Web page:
There’s an ongoing misunderstanding about LASIK that your vision is perfectly clear immediately. When you arise from the laser bed, you’ll instantly look out of your new, high-definition eyes and see a bald eagle soaring half a mile away. It’s an example of excellent word-of-mouth gone a little too far. It is true that you’ll usually be able to see across the room better than you could (especially with prescriptions of -3.00 or higher). That, however, is much different than being able to see with perfect clarity right away.
Shouldn’t I have crystal clear vision right after LASIK?
Before we get to why the idea of immediate crystal-clear vision incorrect, we should first answer why the myth perpetuates itself. It’s because memories of emotions are much longer than memories of details. People remember the day they had LASIK as a magical, once-in-a-lifetime kind of day. And it is! For most people, they wake up with really blurry vision that morning and go to bed with really clear vision that night. It’s unbelievable and magnificent that it can even happen.
So, it is an emotional memory. The good kind of emotion, but still emotional. And emotional memories are long. For the actual details of the timeline of progressive visual clarity, our memories aren’t quite so foolproof. Everyone (truly, everyone) has hazy vision when they first sit up after the procedure. But it rare for people to remember that part.
How do I know this? I have personally been involved in a lot of conversations between a patient who had LASIK done by me a few years ago, and their friend who is just now getting it done. These are patients who – just a few years ago – sat up after their LASIK, looked around, and said something along the lines of, “is it normal for it to be pretty hazy like this?” But when they describe it to their friend, they’ll say, “it is crazy, because you sit up, and you can see perfectly.” They remember the feeling of that day, but the timeline gets a little distorted as the years pass.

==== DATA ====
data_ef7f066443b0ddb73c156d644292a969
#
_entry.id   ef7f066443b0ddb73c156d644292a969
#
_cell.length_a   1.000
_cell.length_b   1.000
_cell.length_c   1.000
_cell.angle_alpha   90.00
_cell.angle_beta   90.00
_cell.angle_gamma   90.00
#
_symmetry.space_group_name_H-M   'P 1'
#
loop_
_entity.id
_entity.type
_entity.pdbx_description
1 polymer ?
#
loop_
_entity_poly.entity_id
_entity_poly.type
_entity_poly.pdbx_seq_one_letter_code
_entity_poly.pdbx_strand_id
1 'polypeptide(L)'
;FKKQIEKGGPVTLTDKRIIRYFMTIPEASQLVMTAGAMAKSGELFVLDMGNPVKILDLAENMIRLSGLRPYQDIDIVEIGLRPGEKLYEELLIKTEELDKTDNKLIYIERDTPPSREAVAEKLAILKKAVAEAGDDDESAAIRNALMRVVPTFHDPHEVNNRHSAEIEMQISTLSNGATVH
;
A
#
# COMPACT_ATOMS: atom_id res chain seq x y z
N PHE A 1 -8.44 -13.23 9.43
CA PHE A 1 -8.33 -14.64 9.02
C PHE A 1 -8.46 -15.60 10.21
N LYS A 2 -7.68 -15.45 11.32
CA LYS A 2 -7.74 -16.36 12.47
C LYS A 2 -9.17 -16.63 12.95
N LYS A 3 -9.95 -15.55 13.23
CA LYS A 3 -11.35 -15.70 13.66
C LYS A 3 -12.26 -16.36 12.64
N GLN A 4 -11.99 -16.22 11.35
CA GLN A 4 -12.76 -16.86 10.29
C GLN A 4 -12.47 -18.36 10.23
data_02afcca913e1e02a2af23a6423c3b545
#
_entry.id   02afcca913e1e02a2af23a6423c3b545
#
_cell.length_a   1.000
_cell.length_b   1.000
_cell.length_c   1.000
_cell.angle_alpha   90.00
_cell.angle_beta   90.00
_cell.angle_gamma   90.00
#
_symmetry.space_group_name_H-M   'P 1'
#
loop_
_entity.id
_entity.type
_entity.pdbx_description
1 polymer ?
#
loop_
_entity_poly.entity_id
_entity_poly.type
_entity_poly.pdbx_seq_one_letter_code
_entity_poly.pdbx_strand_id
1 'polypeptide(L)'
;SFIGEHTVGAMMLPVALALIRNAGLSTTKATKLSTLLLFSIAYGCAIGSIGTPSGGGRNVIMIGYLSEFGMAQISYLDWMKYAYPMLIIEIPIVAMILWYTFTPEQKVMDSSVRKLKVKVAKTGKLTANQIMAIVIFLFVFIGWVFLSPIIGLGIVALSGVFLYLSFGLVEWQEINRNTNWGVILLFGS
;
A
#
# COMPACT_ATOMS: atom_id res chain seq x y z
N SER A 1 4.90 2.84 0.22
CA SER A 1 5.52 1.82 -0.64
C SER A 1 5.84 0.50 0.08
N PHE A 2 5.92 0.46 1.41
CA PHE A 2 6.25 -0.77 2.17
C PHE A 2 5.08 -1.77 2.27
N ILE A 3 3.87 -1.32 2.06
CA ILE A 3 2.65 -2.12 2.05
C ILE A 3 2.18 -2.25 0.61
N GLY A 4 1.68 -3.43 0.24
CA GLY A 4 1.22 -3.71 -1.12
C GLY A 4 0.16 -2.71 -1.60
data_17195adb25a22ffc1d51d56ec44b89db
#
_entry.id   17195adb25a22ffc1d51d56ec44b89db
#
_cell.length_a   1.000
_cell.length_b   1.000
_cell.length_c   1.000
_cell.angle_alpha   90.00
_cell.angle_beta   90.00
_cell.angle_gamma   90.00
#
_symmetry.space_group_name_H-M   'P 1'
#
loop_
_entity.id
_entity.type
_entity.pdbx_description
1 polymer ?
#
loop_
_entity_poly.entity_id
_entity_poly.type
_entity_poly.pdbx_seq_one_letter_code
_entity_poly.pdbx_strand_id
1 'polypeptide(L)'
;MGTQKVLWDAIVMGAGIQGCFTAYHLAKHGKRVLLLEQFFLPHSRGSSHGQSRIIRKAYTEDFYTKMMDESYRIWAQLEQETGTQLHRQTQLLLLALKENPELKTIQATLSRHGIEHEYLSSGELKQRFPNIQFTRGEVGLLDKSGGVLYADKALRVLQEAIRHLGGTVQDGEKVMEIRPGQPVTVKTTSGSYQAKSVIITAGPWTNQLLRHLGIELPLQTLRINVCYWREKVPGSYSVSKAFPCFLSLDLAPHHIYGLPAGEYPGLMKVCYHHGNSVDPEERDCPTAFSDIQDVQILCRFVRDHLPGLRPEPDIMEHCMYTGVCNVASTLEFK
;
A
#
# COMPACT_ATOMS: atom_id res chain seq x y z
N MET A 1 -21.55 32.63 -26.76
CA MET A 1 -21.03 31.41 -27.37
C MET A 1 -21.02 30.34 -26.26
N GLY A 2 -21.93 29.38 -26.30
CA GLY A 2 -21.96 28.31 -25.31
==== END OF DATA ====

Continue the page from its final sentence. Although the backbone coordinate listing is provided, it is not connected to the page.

Why is vision hazy?
As why the vision is hazy, it’s straightforward. If you’ve ever opened your eyes underwater while swimming, you may remember the haze to your vision when you got out of the pool. The cornea (the clear, domed front of your eye) gets water-logged and that makes the vision hazy. Since saline keeps everything clean and clear during the procedure, the cornea ends up getting water-logged. Add to that the viscous artificial tears we instill when we’re done, and you’ve got some guaranteed hazy vision.
When will my vision become great after LASIK?
Over the next six hours, the water gets naturally removed out of your cornea. Your cornea is good at that because it must do it all day and night anyway, just to stay clear. The viscous artificial tears get replaced by normal artificial tears and then by your own natural tear film. Soon, the clarity increase is obvious. Your vision goes from, “I can tell something good has happened, but it’s too hazy to know how good” all the way to, “this is amazing!”
Fast forward a few years, and you’ll remember the day fondly. Particularly, you’ll remember the “this is amazing!” as the towering sentiment over all the others. Then you can continue the tradition and tell your nervous friend how your vision was perfect when you first sat up. If you could, though, would you also have them read this article?
Author: Joel Hunter, MD is an Ophthalmologist, Refractive Surgeon, and the Founder of Hunter Vision, a LASIK Orlando Clinic in Florida. A recognized and respected specialist in vision correction who has performed a countless number of refractive surgeries, Joel gives lectures across the country and trains fellow doctors in the newest LASIK surgery techniques.